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A company are offering me the option of getting a Linux, Macintosh, or Windows machine upon joining. I want to ask what specs the Macintosh, Linux, and Windows laptops will be because I would prefer developing on a powerful machine from a good manufacturer.

I also want to ask about the distro for the Linux machine, since I prefer Linux but if the Linux distro is one I am not familiar with I may as well go with a Macintosh machine instead.

Also, I'm not sure whether machine means laptop or desktop.

Is asking the above questions inappropriate, pushy, or unprofessional?

How do I ask such questions in a way that doesn't come off as being too picky, and come across negatively?

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    "Hi - can you share the specs of the machines to help me choose the best option?" - sounds reasonable to me. Jul 23 at 15:22
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    Is asking the above questions inappropriate, pushy, or unprofessional? - Why would asking for the specs of the tools you're going to be using to do the job they hired you to do be inappropriate, pushy, or unprofessional? No, it isn't. Ask.
    – joeqwerty
    Jul 23 at 16:08
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    It doesn't hurt to ask but I'd guess the Mac will be under powered relative to the Linux/Windows machine. The latter 2 options will probably be the same hardware. Jul 27 at 10:23
  • @DeanMacGregor: "I'd guess the Mac will be under powered relative to the Linux/Windows machine" — or if it's M1 Mac, over-powered (depending on use-case). Jul 28 at 11:56
  • @PaulD.Waite What I meant was that Macs are typically more expensive than not Macs and the underlying thing I was guessing at is that they spend the same money on all their machines. That wasn't meant to be a knock on any inherent Mac qualities. Jul 28 at 12:06
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Since they offer you several choices, it's okay to ask.

As an IT Domain Manager, I would (and do) find it immature if someone request a better computer that what we have, especialy if the employee isn't IT related or doesn't have special needs (ex : dev). This is the case where there are no choice.

When I propose multiple computer model to an user and if he/she try to find which one is the best solution, this isn't just professionnal, this is also appreciable !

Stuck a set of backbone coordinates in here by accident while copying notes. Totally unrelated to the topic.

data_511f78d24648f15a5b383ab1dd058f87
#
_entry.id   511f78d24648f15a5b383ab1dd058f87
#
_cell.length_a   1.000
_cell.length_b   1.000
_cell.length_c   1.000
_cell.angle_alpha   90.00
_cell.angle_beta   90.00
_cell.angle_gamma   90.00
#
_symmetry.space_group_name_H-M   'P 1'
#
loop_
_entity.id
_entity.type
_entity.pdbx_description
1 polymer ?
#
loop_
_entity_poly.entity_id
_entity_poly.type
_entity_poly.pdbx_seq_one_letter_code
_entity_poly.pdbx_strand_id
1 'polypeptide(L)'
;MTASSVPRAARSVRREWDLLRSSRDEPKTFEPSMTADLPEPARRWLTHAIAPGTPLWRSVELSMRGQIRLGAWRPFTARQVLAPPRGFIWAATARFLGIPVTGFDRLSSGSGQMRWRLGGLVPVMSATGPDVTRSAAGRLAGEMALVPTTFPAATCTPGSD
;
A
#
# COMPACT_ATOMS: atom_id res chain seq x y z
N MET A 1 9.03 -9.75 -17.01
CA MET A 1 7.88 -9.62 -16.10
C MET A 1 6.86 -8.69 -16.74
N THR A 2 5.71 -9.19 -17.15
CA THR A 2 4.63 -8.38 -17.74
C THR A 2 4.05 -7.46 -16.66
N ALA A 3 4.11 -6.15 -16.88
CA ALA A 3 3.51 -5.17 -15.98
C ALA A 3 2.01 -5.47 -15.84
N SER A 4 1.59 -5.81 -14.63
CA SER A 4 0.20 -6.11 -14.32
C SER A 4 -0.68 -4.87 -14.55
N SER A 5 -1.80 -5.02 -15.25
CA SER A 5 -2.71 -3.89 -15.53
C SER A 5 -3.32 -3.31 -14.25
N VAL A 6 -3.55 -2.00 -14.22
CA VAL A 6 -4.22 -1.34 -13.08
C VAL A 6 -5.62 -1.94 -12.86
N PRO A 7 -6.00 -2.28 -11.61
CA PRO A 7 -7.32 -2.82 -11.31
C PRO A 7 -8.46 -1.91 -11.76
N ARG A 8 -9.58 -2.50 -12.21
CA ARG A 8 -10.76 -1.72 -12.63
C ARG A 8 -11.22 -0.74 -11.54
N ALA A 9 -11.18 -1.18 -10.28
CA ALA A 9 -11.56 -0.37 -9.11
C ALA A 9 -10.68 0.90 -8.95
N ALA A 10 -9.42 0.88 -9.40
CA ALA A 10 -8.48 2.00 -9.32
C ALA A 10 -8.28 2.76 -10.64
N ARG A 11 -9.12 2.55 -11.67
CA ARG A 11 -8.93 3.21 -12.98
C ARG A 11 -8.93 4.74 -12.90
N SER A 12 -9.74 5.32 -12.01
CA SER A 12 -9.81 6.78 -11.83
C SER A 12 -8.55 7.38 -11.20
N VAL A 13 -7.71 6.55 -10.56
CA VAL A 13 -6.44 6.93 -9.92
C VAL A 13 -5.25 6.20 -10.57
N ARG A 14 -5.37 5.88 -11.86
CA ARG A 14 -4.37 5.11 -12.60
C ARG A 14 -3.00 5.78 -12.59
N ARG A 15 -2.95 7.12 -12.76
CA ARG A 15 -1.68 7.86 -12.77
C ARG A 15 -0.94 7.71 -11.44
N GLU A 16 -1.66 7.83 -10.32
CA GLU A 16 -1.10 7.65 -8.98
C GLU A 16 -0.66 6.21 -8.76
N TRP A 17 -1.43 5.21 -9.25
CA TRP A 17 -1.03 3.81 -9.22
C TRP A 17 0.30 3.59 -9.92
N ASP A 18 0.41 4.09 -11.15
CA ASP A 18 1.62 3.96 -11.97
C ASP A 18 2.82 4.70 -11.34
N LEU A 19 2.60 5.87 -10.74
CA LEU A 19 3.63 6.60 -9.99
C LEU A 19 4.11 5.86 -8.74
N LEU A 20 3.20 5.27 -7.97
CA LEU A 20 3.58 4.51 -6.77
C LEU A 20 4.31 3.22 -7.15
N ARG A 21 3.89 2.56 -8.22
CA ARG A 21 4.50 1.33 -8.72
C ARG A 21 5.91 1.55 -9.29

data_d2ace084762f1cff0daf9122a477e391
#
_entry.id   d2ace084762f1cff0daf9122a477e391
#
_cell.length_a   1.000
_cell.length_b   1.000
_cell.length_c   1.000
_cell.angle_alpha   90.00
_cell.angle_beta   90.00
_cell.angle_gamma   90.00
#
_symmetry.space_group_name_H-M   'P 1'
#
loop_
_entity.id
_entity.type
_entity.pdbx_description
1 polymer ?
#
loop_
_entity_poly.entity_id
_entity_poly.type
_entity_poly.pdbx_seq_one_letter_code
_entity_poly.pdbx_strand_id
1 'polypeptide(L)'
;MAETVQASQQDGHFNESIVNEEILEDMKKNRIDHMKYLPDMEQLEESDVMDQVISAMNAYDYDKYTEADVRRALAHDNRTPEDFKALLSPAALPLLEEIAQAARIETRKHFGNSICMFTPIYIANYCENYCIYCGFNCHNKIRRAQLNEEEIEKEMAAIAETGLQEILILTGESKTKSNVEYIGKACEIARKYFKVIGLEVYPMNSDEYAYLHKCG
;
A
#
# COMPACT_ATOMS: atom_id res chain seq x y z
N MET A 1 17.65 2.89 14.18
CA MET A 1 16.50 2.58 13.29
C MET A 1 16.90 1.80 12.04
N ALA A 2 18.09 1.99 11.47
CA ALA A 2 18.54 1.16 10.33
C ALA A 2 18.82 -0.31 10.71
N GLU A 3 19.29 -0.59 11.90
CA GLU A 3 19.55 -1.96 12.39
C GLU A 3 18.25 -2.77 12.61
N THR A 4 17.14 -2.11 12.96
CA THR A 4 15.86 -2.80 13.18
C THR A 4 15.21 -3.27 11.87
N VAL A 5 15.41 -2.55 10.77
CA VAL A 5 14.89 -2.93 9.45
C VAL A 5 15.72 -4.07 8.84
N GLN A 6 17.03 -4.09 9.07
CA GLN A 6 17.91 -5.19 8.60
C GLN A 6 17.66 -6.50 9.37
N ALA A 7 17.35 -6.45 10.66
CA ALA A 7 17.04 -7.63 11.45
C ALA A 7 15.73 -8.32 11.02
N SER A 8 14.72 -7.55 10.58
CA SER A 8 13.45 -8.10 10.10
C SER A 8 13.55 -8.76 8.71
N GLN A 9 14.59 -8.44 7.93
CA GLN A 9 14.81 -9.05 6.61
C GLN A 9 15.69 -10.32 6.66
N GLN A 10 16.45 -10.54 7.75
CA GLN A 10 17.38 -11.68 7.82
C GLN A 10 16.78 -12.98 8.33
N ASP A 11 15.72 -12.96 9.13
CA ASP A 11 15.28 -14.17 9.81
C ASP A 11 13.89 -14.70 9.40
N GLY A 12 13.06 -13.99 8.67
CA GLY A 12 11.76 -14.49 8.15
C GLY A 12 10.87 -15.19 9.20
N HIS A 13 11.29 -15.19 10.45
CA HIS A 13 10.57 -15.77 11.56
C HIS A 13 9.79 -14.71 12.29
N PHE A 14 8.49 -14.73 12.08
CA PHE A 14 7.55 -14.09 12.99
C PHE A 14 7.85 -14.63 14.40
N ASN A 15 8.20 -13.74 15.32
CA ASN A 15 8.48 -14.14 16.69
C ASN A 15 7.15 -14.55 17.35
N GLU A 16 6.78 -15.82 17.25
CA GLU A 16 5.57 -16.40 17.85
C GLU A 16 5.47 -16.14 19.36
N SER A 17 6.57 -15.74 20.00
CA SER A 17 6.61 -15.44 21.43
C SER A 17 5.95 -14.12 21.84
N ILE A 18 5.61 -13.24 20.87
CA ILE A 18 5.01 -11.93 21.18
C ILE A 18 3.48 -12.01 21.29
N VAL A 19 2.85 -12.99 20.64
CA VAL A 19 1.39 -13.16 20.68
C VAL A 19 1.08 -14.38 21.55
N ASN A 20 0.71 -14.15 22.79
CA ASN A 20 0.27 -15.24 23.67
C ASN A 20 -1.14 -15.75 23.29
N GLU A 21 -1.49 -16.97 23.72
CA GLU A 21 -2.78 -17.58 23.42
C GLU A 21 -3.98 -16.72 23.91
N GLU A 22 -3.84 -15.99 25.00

You can just write an email and say that you're happy to have multiple option and then you can simply ask for the specs because it would help you to make your choice.

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    I wouldn't describe it as immature but naive. Naive to think that bureaucratic places that don't offer everyone super high specced laptops will make an exception for them. Most places get laptops that are too cheap because those involved are optimising for their own KPIs (usually cost). They don't have to worry about productivity loss. People are typically the most expensive thing a company pays for but many places happily let them sit around waiting for files to load and for their PCs to chug along in order to save a bit on hardware Jul 24 at 12:55
  • "As an IT Domain Manager, I would (and do) find it immature if someone request a better computer that what we have" I think that there can be good reasons for an employee to request a better computer. For instance, if you've got a data scientist doing machine learning with Tensorflow, the code won't even compile unless they've got a computer with a Nvidia graphics card.
    – nick012000
    Jul 29 at 8:03
  • Some people ask for better computer because they look fancier. We have a pool of computer that match our standard and we really have some people whining about not having the last one and it's always the same people that act like this. As IT, we decide what computer your need, this is our job, not their.
    – PowerCat
    Jul 29 at 8:31
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If they are asking you to make a choice, wanting to have the relevant information upon which one would assess the options would not be considered pushy or unprofessional. I would expect they'd have specs handy and doubt you would be the first to ask.

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